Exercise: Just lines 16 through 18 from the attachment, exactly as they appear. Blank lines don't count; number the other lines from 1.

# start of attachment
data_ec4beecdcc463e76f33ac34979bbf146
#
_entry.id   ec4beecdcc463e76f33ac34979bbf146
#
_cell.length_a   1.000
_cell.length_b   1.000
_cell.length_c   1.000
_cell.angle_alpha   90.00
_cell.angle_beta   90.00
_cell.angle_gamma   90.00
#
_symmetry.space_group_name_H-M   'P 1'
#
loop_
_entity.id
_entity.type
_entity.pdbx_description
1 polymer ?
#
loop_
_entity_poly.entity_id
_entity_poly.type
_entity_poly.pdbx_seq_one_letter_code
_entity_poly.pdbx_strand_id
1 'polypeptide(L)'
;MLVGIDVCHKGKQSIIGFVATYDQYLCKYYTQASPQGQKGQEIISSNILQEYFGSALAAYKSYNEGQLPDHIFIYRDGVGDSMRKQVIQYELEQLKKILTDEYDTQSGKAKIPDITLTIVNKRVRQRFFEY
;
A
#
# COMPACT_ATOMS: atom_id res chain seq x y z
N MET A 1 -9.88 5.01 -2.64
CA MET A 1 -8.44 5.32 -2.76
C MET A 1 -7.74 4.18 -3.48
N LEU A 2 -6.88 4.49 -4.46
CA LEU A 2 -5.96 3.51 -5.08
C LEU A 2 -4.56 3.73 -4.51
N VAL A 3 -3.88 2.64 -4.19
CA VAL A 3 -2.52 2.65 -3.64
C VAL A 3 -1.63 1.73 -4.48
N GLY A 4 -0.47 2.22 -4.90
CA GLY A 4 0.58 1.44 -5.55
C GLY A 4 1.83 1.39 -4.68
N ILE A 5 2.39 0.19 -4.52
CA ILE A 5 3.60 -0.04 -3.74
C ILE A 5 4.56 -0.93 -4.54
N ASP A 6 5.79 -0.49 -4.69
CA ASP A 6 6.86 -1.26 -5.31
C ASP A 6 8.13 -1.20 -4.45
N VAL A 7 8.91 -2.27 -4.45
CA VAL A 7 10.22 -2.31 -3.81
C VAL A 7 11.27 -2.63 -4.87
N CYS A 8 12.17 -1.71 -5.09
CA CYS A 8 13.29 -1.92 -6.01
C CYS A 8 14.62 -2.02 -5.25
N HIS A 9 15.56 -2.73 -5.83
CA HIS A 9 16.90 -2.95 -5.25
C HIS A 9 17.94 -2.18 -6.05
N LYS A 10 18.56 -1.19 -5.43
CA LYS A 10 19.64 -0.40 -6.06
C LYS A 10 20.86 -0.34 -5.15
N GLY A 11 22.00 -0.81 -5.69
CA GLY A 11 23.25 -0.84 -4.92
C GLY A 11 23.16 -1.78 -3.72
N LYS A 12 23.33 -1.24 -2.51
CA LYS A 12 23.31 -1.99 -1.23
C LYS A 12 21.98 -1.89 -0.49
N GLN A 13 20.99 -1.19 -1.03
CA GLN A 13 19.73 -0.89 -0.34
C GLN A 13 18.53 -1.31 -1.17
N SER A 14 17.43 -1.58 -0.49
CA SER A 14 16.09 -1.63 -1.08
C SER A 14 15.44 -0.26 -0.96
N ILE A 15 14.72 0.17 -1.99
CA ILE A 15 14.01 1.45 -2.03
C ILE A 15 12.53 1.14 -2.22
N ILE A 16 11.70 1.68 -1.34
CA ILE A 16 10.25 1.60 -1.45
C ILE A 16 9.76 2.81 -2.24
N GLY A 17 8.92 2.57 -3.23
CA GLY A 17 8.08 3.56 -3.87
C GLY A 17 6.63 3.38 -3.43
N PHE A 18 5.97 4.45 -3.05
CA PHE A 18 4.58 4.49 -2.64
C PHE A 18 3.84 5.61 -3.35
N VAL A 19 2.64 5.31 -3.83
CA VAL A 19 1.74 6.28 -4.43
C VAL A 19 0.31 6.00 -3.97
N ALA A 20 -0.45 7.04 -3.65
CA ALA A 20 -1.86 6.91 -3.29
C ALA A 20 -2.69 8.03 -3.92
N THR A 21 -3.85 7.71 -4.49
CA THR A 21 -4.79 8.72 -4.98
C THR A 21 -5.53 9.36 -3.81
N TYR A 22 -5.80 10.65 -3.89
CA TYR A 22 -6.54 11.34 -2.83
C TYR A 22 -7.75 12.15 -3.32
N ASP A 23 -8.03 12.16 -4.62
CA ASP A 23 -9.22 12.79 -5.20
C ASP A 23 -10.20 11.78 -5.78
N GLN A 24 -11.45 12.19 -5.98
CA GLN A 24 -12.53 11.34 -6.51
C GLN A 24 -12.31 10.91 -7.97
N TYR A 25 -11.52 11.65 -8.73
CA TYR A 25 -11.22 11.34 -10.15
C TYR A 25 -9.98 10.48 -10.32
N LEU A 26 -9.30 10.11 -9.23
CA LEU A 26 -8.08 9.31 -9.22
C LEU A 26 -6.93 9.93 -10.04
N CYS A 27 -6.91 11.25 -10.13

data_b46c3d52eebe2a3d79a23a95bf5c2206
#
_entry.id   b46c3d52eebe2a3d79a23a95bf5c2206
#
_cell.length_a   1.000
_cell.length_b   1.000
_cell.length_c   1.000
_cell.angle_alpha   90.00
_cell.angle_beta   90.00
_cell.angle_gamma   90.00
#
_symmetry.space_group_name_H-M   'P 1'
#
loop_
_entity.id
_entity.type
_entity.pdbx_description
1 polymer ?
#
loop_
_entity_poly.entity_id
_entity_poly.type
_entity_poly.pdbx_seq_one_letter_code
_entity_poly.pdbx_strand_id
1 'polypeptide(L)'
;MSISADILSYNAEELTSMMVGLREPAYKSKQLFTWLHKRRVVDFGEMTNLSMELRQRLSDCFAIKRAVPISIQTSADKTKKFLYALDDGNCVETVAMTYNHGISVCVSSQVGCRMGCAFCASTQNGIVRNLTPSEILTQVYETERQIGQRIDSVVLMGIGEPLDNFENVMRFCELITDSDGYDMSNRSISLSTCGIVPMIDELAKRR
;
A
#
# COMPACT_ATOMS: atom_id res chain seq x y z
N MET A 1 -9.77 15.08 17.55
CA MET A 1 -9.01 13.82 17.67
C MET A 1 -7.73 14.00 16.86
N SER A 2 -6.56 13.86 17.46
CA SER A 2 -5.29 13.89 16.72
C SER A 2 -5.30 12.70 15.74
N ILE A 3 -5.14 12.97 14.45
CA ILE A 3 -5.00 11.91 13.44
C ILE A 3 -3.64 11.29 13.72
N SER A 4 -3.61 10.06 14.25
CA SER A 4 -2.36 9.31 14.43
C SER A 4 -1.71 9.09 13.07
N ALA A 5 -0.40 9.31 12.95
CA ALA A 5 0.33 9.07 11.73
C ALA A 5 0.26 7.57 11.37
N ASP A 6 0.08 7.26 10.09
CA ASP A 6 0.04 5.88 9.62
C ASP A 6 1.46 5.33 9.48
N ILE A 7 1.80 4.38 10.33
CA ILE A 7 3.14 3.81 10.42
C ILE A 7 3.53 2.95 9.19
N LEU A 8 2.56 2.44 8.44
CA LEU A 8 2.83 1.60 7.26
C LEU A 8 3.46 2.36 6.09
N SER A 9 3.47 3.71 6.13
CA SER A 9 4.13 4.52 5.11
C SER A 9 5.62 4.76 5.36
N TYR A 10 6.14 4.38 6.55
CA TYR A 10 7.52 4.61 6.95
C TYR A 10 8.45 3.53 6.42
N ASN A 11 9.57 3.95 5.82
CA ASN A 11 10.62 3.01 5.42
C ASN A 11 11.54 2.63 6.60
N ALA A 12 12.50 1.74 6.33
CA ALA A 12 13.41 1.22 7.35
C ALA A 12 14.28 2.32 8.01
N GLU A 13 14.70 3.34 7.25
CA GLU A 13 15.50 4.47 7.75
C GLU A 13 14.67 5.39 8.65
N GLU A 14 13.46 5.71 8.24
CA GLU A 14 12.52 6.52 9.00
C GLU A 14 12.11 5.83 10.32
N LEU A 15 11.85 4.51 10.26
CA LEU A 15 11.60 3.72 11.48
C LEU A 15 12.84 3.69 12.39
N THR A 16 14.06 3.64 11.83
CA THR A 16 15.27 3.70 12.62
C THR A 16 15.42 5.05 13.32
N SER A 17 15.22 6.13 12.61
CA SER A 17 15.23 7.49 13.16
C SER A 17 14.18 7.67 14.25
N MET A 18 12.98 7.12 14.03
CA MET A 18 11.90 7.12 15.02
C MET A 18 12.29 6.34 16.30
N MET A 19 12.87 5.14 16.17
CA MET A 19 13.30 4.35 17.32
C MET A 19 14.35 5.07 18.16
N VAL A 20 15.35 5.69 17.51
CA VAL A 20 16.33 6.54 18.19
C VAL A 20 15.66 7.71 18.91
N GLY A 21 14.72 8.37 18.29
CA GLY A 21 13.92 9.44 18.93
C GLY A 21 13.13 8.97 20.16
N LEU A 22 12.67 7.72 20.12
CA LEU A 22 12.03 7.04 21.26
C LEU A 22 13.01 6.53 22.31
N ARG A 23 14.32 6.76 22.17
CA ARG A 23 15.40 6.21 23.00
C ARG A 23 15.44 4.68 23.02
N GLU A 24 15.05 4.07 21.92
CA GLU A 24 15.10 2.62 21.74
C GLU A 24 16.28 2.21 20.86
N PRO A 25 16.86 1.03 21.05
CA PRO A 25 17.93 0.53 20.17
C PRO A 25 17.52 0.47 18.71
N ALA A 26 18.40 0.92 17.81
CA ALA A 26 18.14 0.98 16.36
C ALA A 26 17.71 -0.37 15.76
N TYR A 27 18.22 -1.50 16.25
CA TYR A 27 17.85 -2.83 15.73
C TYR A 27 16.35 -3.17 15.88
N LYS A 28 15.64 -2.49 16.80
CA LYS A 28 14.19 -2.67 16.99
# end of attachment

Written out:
_entity.type
_entity.pdbx_description
1 polymer ?